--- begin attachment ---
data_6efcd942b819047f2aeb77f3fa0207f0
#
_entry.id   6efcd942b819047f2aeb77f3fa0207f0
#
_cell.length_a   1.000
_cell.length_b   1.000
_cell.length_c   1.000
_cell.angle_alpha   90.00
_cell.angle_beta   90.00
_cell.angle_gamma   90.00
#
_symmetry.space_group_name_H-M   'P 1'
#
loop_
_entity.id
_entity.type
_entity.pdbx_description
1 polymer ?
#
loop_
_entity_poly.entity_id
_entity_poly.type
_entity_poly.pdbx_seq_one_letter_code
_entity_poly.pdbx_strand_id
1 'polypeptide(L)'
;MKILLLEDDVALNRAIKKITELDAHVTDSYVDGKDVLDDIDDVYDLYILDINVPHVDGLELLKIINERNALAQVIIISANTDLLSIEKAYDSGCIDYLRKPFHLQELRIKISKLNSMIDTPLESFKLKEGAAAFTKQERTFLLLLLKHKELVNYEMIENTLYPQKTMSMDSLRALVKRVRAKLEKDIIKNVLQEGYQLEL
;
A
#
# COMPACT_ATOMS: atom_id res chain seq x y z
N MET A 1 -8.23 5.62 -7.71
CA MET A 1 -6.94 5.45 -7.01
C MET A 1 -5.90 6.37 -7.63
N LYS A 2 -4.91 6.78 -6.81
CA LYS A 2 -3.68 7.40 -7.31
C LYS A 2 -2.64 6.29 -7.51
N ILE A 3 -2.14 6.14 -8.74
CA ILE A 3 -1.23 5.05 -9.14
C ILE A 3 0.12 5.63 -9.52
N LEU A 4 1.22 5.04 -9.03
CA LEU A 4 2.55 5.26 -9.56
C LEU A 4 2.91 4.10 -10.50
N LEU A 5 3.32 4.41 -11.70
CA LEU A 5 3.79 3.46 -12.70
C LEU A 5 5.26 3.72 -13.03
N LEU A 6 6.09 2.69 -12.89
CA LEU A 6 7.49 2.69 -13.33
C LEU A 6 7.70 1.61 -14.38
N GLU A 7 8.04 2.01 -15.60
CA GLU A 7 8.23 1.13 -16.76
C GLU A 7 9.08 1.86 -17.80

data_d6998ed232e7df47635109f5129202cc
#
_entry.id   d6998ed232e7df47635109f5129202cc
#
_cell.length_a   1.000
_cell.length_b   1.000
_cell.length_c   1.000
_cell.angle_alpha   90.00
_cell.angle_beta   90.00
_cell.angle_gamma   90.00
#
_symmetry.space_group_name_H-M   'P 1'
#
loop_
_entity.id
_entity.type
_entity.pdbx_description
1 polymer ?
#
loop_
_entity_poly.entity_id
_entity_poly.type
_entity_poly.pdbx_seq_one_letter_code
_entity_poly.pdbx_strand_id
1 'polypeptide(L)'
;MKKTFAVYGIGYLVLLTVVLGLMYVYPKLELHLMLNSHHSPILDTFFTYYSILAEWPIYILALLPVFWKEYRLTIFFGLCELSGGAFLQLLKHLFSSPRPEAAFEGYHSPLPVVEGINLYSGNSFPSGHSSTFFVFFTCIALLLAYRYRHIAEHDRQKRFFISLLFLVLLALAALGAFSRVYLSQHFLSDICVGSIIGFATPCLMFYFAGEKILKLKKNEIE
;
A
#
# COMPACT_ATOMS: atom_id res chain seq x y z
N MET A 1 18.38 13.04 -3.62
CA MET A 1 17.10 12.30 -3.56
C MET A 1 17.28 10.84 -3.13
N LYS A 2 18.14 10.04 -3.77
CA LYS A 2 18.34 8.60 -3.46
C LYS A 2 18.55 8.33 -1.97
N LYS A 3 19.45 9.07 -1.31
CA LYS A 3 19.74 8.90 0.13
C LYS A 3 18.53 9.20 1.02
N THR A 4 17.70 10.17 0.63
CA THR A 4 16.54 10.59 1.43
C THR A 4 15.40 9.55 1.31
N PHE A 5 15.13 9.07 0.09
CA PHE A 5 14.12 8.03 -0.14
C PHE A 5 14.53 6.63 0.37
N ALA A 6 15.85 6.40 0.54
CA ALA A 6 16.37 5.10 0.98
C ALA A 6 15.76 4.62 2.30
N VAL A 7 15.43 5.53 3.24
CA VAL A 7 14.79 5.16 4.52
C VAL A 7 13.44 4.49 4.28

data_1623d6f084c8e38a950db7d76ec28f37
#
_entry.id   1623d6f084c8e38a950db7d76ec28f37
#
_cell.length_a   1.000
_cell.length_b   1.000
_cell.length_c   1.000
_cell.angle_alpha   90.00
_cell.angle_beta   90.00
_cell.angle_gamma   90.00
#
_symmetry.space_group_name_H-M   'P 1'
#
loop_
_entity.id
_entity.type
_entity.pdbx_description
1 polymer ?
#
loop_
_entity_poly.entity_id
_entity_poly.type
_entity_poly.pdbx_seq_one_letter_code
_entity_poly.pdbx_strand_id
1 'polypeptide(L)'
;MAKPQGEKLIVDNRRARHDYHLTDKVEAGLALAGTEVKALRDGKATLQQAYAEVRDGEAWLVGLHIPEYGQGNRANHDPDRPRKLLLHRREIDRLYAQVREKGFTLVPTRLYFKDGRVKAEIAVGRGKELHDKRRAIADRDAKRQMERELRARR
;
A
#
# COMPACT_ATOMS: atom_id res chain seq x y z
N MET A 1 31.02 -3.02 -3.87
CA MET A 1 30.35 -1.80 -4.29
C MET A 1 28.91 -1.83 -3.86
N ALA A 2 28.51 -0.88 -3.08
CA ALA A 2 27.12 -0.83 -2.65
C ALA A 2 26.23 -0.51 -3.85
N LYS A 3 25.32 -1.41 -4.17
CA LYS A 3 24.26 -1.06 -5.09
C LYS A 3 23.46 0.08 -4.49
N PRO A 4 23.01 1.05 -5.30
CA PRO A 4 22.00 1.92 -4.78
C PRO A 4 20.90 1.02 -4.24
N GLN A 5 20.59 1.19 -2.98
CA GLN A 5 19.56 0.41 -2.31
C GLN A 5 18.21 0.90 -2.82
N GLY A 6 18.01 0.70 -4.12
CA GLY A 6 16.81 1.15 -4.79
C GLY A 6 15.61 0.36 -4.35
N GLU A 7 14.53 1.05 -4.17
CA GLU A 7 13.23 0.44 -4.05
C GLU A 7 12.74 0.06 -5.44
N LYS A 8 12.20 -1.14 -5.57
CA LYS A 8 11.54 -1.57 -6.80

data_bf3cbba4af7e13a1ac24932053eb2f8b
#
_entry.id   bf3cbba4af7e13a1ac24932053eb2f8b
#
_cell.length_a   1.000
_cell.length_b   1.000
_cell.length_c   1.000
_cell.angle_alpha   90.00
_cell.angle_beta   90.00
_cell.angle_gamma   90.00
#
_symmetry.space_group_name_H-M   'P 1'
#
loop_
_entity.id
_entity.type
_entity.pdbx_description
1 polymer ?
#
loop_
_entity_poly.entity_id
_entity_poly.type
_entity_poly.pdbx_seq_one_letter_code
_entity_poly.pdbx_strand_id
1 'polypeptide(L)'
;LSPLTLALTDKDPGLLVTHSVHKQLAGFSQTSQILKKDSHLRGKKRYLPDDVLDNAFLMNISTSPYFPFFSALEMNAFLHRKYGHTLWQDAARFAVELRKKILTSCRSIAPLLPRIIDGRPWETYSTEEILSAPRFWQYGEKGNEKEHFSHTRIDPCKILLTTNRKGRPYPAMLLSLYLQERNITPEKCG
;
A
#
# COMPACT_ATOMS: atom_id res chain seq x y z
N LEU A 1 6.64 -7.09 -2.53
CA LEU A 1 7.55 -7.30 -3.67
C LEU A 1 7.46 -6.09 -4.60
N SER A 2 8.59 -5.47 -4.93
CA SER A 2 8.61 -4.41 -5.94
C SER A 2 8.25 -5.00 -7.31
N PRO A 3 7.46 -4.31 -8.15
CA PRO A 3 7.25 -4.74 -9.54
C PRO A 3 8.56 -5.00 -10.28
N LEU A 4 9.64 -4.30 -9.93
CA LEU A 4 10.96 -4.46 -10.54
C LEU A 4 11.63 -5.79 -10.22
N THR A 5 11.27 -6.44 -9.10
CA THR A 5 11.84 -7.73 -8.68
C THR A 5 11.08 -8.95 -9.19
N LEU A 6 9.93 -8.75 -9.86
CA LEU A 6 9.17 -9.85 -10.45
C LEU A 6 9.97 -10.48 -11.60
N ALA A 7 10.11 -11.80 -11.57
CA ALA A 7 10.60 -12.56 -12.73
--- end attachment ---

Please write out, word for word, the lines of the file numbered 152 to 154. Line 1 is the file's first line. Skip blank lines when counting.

CA GLU A 7 13.23 0.44 -4.05
C GLU A 7 12.74 0.06 -5.44
N LYS A 8 12.20 -1.14 -5.57